The Story: Lady Sarah Ashley (Nicole Kidman) decides to take a trip to Australia as a means of bringing her husband back home and to sell their failing beef business. Once there she becomes the problem of The Drover (Hugh Jackman) who takes her to the estate of Faraway Downs. Upon finding her husband dead and the estate in disrepair she’s also forced to confront the issues involving a young Aboriginal boy named Nullah (Brandon Walters) who lives in fear of being sold off by the evil Fletcher (David Wenham).
Pros: I’m a huge Baz Luhrmann fan but I was a bit apprehensive about seeing this in theaters after all the negative reviews it received. With it available on DVD I must say the movie didn’t totally fail, but it’s a rental at best. I have to say if any movie easily depicts a by-gone era it’s Australia. This film feels like it belongs on TMC or any other classic film channel. It’s got the perfect blend of sweeping epic, dashing romance, and riveting action that I haven’t seen in quite awhile. Everything about this movie is so grandiose and exquisite, if anything it’s a gorgeous movie to watch and experience. Australia also sheds some light on how the country faced its own battles during WWII with the battle at Darwin, something I found fascinating. While it does focus on that more towards the second and third halves of the film, the best historical moments deal with the Stolen Generation, a group of mixed race children kidnapped and forced into slavery. It’s amazing to watch how these children were abused for so long, and the epilogue even reveals this slavery wasn’t abandoned until the 70’s. Luhrmann totally gives this film his all with the look and historical perspective showing Australia is a labor of love. The cast is fairly strong throughout. Women will be the sole demographic of this film, mostly for the shirtless scenes with Hugh Jackman. While they are enjoyable Jackman has that rugged cowboy character down to a “T” and many have compared him to Bogart in this film. I also loved David Wenham as the evil Fletcher. He’s one of those true movie villains where everything he does is despicable. His scenes with Brandon Walters are truly the high point because Wenham is so disturbing and intimidating.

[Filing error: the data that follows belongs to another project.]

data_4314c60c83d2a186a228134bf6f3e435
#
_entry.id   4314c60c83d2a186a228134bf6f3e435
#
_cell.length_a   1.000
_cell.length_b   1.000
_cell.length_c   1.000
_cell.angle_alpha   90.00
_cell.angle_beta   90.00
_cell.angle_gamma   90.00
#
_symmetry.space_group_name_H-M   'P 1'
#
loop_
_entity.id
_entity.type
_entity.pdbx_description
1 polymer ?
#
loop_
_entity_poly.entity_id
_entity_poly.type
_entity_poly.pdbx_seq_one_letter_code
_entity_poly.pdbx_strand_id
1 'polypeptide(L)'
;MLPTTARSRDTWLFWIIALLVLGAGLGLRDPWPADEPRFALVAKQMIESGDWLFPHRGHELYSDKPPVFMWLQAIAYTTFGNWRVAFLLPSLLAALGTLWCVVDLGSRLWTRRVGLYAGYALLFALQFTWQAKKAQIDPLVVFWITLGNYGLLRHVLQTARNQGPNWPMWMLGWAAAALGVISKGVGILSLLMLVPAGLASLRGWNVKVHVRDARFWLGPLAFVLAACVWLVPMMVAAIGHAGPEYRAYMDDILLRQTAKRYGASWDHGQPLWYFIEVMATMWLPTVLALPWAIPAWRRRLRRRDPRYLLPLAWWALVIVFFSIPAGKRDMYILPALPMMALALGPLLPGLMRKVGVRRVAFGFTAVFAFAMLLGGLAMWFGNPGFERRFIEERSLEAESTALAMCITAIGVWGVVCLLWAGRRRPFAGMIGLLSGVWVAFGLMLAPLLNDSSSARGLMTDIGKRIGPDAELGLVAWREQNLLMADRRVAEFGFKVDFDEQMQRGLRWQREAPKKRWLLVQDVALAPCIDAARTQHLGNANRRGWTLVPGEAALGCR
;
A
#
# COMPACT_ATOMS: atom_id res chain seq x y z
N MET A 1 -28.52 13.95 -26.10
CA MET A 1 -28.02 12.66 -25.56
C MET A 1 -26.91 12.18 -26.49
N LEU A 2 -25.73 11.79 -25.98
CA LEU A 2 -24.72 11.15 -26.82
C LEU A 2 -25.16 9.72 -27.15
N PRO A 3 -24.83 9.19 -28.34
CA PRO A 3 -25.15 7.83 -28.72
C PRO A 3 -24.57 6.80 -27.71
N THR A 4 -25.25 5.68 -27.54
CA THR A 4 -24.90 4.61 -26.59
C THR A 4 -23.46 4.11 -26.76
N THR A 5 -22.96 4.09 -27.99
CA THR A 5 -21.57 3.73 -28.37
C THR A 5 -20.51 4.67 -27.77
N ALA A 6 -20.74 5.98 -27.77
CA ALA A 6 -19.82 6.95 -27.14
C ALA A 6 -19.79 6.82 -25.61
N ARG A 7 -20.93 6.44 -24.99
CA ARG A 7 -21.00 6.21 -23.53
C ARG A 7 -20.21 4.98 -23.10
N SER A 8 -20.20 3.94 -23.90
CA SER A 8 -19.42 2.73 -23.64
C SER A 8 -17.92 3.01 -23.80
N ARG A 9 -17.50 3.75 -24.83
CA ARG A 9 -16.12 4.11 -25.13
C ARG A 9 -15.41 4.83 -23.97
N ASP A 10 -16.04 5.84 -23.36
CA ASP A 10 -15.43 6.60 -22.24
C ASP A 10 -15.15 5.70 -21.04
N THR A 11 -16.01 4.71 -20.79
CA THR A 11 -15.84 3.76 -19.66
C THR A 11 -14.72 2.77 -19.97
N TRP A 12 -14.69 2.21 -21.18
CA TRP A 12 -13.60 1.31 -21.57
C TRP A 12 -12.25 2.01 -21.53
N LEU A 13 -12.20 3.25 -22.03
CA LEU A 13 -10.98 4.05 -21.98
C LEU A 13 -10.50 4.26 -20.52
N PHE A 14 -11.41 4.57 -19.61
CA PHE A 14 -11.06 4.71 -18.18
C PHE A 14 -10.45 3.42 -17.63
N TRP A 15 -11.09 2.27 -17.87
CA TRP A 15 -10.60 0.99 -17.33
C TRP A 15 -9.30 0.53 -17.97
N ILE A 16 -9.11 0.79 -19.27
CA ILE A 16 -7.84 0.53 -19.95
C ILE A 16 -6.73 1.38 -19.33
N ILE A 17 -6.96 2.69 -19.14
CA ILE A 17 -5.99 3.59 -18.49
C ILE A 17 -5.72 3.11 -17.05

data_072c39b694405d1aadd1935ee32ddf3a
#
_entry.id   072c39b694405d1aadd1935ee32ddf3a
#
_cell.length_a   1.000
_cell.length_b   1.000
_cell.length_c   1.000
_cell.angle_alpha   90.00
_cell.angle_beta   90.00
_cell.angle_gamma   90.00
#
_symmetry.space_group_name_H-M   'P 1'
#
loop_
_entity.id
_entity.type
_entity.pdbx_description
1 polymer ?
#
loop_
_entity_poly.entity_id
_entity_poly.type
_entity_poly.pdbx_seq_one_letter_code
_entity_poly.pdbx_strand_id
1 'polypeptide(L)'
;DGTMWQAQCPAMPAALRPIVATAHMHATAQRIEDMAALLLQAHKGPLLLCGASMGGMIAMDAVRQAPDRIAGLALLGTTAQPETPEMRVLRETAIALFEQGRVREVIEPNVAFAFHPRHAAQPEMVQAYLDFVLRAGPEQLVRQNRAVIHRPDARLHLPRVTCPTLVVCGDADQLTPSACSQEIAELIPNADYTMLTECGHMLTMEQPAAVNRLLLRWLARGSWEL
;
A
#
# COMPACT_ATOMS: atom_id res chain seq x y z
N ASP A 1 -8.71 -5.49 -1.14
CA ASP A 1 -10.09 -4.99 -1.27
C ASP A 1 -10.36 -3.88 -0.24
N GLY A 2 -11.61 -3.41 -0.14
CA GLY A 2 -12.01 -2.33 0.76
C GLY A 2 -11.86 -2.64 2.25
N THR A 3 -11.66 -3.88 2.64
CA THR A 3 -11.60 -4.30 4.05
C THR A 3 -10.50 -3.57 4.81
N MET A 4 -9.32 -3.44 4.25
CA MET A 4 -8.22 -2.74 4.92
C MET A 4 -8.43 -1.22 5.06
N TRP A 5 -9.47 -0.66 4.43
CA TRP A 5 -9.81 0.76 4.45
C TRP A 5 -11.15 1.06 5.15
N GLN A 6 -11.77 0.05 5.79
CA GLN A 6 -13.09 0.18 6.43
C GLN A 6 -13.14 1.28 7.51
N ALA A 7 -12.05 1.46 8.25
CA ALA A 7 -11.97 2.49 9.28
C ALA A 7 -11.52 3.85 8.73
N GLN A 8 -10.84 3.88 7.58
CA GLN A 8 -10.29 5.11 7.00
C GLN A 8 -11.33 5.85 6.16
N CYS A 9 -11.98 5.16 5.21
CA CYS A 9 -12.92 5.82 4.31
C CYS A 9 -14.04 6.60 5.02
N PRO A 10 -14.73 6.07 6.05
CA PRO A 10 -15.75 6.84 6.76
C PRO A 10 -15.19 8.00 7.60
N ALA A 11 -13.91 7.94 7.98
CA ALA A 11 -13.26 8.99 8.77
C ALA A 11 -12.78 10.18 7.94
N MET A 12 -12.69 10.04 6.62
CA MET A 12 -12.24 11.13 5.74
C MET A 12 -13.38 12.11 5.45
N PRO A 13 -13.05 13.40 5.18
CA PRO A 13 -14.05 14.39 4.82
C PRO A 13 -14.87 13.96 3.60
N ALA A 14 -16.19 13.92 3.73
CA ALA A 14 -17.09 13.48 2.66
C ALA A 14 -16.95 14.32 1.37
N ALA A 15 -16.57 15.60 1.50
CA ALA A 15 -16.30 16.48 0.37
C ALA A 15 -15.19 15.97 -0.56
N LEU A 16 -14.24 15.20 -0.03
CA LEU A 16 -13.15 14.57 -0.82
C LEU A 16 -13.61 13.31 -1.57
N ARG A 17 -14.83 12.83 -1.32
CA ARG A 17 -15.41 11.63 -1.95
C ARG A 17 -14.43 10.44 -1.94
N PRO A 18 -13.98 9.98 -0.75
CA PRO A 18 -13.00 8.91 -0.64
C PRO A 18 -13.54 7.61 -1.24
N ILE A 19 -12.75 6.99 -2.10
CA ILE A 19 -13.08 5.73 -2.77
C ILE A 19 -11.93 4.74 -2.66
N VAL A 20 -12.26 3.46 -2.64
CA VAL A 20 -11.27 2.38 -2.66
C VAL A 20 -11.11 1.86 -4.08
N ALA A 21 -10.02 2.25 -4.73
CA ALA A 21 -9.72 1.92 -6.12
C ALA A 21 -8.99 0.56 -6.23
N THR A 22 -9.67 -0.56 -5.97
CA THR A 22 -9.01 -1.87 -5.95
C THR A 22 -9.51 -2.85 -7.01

Cons: The biggest drawback to Australia is the length. At 165 minutes it feels so long I almost abandoned it several times. It’s not that what is shown is bad, it’s just that Luhrmann tries so hard to make a 1940s classic film he throws everything in it. There’s a whole first half involving the odd couple styling of Jackman and Kidman, then there’s the outbreak of war and trying to get Nullah back, then there’s the reuniting of the Sarah and The Drover. The transitions between all three halves are jarring and it would have been easier if Luhrmann had just picked a tale to tell and stuck with it. I also have to place Nicole Kidman in here because he brings the film down considerably, a far cry from Satine in Moulin Rouge. She plays every scene shrieking, looking like she’s going to cry or a combination of the two. It doesn’t help that her face doesn’t show any emotion and that she’s pin-thin. Brandon Walters is also a weak narrator with his constant storytelling. It’s always hit or miss having a stereotypical cute kid to lead the tale and here it’s a definite miss.
Features: For such an epic movie this movie has no bonus features worthy of buying the DVD. The only things on this are two deleted scenes that add a few dialogue scenes but that’s it. No theatrical trailer, no commentary, not even a making-of featurette which is odd since the movie is so complex. Any fans of how this film is made will miss out.
Overall: I enjoyed Australia but not compared to Luhrmann’s past work. The film is highly reminiscent of 1940s classic film and that’s a definite high point and the cast is exemplary. A definite rental for sure, just don’t expect any amazing features. I give the movie a 3.5/5 and the DVD a paltry 2/5.